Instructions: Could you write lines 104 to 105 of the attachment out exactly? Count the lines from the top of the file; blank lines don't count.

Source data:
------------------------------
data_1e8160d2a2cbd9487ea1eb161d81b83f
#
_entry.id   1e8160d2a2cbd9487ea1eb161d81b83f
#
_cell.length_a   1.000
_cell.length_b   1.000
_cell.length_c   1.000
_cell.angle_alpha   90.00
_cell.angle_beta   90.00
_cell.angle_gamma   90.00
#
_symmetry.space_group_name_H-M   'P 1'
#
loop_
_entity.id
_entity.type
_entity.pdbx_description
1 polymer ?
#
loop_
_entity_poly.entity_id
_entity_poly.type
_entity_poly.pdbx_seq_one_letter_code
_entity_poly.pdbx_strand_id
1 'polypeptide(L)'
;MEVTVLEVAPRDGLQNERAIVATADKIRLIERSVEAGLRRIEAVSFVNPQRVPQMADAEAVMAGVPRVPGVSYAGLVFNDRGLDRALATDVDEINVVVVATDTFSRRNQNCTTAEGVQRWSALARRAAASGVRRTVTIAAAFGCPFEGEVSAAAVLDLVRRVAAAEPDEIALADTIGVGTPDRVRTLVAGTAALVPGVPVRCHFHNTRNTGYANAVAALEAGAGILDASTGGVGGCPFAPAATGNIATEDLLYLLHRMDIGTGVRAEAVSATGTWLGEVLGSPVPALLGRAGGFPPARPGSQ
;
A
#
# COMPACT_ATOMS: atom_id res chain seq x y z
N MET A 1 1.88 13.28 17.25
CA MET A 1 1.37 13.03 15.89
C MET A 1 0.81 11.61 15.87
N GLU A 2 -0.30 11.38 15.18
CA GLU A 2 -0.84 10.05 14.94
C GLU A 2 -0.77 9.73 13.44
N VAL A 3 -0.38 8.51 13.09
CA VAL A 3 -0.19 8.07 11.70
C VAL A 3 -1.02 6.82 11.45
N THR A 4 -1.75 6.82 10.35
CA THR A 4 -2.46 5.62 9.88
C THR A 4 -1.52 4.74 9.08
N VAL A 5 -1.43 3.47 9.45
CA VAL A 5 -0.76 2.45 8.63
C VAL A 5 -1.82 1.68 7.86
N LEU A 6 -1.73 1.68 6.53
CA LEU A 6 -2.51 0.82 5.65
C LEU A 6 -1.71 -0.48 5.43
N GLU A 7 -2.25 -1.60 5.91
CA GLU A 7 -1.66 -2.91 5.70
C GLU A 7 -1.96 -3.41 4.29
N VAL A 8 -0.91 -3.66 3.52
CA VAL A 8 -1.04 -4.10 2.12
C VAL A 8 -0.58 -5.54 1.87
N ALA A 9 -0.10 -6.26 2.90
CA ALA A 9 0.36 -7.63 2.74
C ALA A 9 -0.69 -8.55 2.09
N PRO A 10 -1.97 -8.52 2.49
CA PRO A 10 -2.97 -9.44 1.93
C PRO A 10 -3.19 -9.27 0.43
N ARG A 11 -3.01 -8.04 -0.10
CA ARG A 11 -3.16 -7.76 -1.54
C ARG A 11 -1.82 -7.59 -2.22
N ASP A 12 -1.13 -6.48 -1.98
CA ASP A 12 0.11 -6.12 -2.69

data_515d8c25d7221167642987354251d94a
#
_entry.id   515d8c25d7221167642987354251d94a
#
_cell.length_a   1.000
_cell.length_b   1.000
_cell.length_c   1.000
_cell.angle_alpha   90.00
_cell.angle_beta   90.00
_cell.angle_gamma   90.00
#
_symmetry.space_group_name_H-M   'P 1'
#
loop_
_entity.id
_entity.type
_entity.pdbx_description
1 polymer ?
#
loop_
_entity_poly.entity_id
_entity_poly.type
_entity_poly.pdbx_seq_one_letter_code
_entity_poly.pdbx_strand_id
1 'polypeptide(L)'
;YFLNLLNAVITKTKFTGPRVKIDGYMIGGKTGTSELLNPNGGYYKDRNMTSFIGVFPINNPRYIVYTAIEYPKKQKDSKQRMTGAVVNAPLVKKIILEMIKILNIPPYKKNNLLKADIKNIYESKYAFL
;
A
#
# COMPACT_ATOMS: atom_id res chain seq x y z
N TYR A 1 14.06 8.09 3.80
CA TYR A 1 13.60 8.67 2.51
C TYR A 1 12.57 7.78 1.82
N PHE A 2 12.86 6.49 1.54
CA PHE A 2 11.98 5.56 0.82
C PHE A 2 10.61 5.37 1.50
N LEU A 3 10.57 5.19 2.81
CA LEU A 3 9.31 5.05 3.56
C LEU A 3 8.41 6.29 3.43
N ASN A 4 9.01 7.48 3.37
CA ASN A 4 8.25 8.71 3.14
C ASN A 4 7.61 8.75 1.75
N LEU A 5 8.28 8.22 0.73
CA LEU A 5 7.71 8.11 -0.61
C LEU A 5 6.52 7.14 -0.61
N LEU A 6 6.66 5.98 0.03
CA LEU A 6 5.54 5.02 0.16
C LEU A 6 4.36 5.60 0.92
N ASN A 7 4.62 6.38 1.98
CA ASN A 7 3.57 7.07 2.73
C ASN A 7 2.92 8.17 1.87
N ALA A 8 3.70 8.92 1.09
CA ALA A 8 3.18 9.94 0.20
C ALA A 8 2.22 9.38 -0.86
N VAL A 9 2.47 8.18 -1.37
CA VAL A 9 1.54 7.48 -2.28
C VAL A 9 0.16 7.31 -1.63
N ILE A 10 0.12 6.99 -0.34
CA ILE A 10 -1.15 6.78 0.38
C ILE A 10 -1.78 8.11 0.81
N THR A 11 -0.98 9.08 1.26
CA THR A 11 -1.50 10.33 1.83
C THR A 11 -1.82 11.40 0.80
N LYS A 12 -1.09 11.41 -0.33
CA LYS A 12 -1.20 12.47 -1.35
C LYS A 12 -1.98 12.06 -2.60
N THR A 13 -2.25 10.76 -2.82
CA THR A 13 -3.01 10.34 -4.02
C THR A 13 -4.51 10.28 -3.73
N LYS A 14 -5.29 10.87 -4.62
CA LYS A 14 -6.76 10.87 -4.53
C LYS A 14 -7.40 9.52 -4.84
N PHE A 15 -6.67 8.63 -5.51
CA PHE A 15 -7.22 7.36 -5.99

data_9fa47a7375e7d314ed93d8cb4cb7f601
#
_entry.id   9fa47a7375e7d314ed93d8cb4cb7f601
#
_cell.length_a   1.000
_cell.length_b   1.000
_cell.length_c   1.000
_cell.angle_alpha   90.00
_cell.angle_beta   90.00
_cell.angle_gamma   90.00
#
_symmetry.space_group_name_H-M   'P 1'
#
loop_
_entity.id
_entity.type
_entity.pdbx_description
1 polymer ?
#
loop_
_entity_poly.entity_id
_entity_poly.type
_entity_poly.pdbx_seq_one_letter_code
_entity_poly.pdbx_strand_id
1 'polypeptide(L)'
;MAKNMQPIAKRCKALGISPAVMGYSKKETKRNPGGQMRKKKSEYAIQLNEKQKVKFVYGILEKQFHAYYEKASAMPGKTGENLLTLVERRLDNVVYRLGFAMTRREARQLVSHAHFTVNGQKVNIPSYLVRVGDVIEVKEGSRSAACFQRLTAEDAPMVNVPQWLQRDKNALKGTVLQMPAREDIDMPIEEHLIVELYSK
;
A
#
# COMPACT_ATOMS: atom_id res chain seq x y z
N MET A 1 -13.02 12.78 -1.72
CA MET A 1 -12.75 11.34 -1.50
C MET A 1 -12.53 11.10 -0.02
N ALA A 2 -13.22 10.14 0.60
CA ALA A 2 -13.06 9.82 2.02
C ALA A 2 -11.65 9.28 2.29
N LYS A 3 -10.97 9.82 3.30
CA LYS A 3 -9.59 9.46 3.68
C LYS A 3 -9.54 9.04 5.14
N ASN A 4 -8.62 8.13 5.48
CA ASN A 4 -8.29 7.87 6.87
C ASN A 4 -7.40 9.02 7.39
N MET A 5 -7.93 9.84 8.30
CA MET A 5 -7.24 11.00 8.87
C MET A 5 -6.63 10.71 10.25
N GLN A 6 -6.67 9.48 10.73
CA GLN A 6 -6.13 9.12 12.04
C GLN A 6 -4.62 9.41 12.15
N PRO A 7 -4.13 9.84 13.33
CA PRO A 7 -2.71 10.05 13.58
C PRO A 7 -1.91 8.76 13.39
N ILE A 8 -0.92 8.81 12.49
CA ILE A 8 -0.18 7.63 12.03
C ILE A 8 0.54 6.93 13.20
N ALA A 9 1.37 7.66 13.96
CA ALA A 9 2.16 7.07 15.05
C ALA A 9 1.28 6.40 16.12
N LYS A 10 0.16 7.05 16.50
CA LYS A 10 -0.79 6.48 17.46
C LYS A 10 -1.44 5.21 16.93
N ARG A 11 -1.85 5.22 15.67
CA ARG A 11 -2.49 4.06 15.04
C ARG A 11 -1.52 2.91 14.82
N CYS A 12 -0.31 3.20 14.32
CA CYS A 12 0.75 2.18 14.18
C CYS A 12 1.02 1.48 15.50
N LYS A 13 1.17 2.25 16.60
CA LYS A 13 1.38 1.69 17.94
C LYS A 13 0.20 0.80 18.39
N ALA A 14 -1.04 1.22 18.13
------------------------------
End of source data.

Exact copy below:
C LEU A 3 8.41 6.29 3.43
N ASN A 4 9.01 7.48 3.37